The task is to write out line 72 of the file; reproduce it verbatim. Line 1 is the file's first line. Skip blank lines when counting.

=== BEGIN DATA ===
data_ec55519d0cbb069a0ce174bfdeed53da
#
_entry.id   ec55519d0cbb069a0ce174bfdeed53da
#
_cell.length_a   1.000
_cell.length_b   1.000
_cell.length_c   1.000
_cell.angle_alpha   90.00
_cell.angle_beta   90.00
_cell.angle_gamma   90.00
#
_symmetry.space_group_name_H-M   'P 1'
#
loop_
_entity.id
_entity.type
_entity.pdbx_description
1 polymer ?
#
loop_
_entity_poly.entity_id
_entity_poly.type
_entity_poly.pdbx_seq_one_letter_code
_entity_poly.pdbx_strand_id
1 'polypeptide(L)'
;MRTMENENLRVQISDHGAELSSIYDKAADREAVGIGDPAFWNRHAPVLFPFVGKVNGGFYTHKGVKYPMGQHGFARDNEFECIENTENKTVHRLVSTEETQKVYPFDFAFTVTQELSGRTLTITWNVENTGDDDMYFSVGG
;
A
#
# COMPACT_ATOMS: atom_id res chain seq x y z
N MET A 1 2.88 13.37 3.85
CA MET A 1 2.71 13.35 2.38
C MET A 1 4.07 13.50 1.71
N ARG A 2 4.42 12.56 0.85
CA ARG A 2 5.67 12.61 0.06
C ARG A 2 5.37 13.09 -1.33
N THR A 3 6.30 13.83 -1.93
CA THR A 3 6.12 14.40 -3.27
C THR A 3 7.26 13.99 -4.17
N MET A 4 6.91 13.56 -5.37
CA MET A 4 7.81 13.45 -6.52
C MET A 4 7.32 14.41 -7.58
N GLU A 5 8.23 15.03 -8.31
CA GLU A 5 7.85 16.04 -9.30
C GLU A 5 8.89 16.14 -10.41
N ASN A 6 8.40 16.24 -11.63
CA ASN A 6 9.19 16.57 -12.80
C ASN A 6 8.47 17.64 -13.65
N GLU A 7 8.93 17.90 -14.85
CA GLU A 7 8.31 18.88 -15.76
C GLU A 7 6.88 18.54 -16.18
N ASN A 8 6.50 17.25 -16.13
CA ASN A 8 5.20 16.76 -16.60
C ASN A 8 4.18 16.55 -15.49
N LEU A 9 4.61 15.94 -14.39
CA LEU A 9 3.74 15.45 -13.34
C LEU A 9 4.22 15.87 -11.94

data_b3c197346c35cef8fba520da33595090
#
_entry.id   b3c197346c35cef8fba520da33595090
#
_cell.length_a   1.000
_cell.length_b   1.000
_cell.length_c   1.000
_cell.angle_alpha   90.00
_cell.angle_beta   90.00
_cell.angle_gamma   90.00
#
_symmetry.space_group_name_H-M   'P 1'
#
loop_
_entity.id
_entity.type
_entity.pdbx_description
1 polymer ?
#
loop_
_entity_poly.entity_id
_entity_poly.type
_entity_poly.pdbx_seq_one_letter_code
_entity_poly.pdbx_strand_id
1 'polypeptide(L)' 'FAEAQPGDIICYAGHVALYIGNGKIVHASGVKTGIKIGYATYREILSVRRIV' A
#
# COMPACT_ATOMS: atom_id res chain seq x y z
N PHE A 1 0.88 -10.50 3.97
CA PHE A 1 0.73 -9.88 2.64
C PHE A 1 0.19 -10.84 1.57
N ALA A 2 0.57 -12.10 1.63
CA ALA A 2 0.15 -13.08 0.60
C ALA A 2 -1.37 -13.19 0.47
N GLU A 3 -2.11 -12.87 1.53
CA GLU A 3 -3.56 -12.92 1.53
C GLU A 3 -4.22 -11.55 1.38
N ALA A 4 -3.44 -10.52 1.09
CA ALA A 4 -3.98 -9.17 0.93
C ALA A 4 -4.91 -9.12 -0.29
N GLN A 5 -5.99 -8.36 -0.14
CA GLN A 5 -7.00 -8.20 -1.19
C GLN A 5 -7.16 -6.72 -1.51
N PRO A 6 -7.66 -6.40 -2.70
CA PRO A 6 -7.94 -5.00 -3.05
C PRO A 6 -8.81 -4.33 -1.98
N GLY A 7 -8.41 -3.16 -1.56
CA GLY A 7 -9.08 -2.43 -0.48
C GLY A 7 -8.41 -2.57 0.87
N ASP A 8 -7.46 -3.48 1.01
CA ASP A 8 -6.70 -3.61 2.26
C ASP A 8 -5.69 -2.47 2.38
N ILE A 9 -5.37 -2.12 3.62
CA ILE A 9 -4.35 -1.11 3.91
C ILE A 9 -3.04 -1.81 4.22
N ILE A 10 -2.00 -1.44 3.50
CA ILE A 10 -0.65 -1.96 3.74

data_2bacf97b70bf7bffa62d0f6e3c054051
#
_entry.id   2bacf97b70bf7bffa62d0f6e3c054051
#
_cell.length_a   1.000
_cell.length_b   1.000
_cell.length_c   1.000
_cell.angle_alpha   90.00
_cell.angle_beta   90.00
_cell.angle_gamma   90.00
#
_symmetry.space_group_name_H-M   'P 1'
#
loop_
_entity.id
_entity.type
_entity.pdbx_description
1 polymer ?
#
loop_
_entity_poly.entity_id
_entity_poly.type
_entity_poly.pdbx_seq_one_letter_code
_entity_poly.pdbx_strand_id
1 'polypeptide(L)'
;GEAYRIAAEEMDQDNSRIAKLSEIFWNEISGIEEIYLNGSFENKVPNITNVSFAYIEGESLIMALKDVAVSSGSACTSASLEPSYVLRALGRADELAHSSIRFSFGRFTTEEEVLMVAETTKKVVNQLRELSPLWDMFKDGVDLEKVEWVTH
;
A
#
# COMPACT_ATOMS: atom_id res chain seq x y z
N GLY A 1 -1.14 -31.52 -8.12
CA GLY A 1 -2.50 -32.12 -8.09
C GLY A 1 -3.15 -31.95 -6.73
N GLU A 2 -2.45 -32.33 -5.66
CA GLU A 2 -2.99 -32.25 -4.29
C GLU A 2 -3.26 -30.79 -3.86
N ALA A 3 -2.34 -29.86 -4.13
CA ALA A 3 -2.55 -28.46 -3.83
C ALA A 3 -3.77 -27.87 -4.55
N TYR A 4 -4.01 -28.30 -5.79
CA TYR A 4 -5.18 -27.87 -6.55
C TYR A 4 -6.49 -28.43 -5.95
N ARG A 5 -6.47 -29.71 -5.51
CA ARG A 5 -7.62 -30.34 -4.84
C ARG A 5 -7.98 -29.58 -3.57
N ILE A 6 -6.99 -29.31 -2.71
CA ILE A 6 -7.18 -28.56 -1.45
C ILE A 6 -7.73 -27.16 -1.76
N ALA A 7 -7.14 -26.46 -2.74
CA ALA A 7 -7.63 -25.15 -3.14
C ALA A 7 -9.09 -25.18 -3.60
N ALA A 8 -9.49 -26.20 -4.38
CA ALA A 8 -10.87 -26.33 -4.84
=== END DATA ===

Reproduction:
_entity.id